Future of Packaging 2020

Issue link: https://raconteur.uberflip.com/i/1289441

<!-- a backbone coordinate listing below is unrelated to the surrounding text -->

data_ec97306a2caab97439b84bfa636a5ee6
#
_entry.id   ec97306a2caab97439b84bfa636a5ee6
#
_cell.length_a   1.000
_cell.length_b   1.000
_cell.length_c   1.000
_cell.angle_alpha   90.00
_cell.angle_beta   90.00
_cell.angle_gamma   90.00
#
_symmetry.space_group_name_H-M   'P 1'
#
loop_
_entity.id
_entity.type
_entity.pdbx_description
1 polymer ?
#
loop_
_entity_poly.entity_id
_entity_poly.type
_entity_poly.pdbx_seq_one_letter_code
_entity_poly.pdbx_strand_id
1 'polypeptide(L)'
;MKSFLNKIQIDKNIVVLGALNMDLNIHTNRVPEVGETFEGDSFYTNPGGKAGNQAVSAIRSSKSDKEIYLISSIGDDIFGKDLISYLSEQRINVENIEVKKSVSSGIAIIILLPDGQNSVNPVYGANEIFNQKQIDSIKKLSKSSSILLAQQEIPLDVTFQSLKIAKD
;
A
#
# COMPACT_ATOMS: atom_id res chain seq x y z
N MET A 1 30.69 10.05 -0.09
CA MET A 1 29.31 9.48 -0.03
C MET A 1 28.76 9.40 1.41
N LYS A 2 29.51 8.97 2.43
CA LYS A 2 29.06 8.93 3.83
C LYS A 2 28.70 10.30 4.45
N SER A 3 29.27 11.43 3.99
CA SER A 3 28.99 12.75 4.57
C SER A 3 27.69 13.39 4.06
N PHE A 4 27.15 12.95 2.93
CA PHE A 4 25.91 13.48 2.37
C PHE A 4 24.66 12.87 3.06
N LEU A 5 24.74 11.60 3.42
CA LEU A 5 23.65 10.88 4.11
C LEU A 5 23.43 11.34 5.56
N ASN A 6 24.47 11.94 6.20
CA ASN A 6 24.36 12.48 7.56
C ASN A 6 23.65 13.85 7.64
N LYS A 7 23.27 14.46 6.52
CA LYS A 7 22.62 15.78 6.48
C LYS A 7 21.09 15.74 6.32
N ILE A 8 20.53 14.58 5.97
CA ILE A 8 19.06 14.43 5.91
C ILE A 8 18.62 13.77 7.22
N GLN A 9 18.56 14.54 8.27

Contents of this Issue


Page 2 of 19